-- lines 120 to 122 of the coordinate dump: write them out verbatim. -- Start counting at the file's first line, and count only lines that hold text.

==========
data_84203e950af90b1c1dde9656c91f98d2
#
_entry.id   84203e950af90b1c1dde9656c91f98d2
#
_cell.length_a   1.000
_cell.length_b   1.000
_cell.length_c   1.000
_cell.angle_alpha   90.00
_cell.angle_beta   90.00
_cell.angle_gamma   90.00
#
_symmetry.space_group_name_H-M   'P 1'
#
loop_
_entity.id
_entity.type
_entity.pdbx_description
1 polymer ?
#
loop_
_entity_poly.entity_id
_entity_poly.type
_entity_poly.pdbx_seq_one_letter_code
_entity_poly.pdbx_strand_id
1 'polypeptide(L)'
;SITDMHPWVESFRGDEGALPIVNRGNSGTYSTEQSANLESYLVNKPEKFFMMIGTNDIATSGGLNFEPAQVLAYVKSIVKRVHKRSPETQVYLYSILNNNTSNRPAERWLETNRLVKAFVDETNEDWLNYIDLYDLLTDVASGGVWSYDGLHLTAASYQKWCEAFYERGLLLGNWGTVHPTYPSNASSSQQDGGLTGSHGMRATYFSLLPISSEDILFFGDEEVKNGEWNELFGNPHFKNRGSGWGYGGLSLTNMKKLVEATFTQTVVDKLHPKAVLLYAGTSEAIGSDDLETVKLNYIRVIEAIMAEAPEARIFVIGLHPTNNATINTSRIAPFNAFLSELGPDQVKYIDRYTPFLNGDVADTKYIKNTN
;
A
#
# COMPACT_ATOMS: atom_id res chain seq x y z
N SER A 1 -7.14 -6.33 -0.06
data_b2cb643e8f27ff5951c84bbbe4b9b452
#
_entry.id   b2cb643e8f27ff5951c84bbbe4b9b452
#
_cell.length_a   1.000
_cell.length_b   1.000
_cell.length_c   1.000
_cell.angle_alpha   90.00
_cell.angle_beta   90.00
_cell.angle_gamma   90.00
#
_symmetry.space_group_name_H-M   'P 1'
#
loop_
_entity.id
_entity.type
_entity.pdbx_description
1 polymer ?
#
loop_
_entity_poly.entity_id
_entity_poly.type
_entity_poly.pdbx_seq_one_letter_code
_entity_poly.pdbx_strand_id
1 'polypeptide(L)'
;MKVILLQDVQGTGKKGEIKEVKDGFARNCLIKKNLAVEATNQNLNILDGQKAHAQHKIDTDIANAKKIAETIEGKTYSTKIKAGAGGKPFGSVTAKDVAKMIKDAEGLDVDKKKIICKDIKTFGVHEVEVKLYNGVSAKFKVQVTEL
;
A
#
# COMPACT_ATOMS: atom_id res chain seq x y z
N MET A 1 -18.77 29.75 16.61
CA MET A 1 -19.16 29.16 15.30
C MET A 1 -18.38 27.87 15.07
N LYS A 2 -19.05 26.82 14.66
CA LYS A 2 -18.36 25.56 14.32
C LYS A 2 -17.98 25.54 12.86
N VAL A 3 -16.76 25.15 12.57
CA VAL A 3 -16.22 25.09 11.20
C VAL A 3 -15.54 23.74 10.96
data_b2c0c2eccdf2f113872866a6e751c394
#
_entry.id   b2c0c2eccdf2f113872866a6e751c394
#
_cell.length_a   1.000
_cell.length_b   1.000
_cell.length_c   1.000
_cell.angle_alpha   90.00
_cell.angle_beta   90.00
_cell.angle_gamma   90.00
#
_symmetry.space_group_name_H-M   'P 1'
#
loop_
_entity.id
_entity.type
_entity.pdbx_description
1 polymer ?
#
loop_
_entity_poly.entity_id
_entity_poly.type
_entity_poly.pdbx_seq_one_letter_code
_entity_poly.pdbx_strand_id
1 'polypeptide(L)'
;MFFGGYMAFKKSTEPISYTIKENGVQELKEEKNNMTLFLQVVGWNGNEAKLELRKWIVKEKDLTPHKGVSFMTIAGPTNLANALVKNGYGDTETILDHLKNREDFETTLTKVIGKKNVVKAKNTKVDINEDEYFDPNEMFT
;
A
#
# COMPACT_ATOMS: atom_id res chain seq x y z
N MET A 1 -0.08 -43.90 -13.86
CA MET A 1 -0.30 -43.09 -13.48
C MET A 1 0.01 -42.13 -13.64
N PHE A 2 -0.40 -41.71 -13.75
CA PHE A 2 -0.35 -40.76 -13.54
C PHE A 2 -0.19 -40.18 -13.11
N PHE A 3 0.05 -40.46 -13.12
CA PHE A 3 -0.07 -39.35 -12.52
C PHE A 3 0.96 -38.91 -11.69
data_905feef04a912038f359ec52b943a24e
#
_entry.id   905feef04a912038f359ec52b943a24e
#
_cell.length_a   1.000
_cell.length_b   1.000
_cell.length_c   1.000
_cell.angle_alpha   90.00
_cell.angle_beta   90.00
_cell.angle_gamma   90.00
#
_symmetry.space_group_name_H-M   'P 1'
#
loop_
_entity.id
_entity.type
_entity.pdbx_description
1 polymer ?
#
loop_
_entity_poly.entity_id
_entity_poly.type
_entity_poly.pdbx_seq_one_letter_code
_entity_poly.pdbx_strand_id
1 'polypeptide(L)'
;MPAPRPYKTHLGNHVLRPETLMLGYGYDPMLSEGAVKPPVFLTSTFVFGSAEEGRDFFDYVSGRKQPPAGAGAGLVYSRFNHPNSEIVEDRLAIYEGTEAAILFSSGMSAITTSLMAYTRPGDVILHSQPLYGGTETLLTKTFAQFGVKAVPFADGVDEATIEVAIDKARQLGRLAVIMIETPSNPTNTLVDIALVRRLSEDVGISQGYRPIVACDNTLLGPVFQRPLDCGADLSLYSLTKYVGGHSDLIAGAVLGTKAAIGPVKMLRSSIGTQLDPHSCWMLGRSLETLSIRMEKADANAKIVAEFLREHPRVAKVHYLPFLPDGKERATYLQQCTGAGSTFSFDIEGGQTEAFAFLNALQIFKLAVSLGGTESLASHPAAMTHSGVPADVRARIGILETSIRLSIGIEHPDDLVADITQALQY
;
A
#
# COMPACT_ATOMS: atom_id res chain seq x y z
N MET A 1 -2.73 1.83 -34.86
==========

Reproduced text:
#
_symmetry.space_group_name_H-M   'P 1'
#